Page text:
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Workplace psychologist on how the four-day week will divide employees

By Jeremy Snape, Workplace psychologist and keynotes speaker

January 28, 2022 | 6 min read

Last week, around 30 British companies joined a new pilot scheme that will see them trial a four-day working week for six months. Career mindset coach Jeremy Snape explains why it might not be for everyone.

Empty office

30 companies in England will be trialing the four-day week for the next six months

Led by the Four Day Week Global campaign in partnership with Think Tank Autonomy and researchers at Oxford University, Boston College and Cambridge University, the four-day week trials are aiming to welcome in a new way of working, with many citing heightened productivity, improved mental and physical health of employees and a more sustainable work environment as huge pros to the concept.

Taking place from June 2022 to December 2022, employees at the firms taking part will be expected to maintain their current productivity level while working one day less a week.

The pilot comes at an interesting time for the British workplace. Following two years of turbulent office policy, and many companies adopting flexible working styles, making another new change definitely comes with arguments both for and against.

The question that quickly comes to mind, and in particular for high-pressured roles such as marketing, PR and communications, is if you choose to change tact and operate at a four-day working week, what happens to the clients?

For employees, the pros are pretty clear – less work for similar pay and the chance to spend Fridays as you please. For clients, it could cause a move in project goalposts, the perception of less work for the fee, and the issue of communication across non-working days. In an industry that’s always ‘on,’ how do clients make peace with the people on their effective payroll taking a full day off?

If teams were to stagger their day ‘off,’ the problem of communication can be somewhat resolved. The concept of fluid working is rapidly rising, with the pandemic forcing us to adapt to a new world. In podcast ‘Inside the Mind of Champions’ I interviewed futurist James Wallman, who predicted that experiences and autonomy would become more valued than buying more ‘stuff’ with increased salaries – the four-day work week could prove him correct.

We all have different preferences and motivations, so the four-day work week could divide the workforce rather than bring it together into harmonious collaboration. For some, the weekly opportunity to plan a getaway for the extended weekends will appeal, but what about the financially and target-driven employees that are desperate to bag that new client or campaign? There is a big difference between policy and reality, and even though Fridays may be signaled as the new switch off, high-climbers may seize this as the day to get ahead.

The fight for leads, new contracts and ‘aways-on’ client comms may produce success, while the work/life balance brigade head away on their digital detox.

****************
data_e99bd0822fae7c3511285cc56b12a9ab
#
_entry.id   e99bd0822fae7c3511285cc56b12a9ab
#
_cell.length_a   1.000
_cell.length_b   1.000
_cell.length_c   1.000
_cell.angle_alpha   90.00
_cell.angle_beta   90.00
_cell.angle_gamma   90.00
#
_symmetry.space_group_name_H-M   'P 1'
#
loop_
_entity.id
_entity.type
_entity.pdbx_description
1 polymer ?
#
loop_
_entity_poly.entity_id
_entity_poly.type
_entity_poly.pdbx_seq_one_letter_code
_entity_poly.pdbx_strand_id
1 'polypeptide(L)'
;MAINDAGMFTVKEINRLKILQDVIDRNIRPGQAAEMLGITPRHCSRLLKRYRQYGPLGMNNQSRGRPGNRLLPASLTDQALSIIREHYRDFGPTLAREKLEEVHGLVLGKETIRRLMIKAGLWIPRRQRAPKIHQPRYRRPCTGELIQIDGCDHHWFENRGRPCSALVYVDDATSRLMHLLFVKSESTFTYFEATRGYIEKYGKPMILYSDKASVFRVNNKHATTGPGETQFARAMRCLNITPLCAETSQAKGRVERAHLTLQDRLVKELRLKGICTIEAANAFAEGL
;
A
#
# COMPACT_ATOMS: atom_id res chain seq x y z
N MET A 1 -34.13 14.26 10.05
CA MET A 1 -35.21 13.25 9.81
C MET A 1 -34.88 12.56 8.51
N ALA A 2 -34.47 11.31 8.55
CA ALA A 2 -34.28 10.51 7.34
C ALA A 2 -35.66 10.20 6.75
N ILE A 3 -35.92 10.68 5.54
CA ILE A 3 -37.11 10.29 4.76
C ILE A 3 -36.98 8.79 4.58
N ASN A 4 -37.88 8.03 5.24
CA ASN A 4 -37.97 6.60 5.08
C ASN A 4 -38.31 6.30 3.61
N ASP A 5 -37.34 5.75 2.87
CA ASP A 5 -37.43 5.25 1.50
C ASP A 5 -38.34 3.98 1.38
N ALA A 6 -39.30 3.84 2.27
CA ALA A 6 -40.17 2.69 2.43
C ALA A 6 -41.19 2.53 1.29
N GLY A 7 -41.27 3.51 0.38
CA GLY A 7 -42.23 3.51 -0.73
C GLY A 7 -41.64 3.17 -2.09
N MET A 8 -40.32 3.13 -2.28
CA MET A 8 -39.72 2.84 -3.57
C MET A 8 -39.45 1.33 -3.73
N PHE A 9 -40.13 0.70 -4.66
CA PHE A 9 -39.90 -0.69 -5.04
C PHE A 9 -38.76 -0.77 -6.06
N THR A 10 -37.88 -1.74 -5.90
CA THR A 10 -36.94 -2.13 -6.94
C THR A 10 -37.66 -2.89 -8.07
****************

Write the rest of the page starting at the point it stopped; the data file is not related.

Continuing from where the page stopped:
Will we see more surveillance of who logged into the company servers at which time – or will they be inaccessible? Is ‘Fun Fridays’ a flexible option or a rigid policy? What does this mean for the people who see their work team as their social circle, whose mental health relies on their sense of belonging?

The other element here is the silent expectations of our leaders. Will their Thursday afternoon emails hint at expected progress to be made before Monday? There’s only one thing worse than working on a Friday, and that’s working on a Friday when you’re supposed to be on holiday.

I don’t think this will change our curiosity for comparison, it might just change the parameters. People will become dually competitive, firstly about how much they can achieve in their working hours and then brag about how much they can switch off in their downtime. Instagram will explode with perfect cakes, holidays and bodies if people get an extra day to hone them, and for the lazy doomscrollers, it’s a whole new day to become more envious and frustrated.

From a company’s perspective, they will need to find new ways of measuring and comparing outputs at scale, and this will see HR departments shift their focus from static policy and compliance into dynamic high-performance departments.

For me, the four-day work week is a great philosophical, commercial and social challenge. It highlights a paradox – in the digital age, our clients, contacts and communities expect service 24/7, but as individual humans, we crave freedom and work-life balance. The four-day work week seems too simplistic, and while it may attract talent in the short term, the reality may be less enjoyable. Perhaps businesses could offer more autonomy and choice on where and when people work, accompanied by reduced hours or earlier finishes on a Friday. As machines mop up the repetitive tasks we’ll become hyper-human deploying our empathy, creativity and collaborative problem-solving to crucial societal issues. We’ll also be judged by our impact, not our busyness – meaning outputs will become the new currency instead of hours worked.

My guess is that a new wave of flexible working will phase in, where companies that offer the perfect blend of emotional support, personal autonomy and professional challenge will win.

Jeremy Snape is a career mindset coach and keynote speaker.

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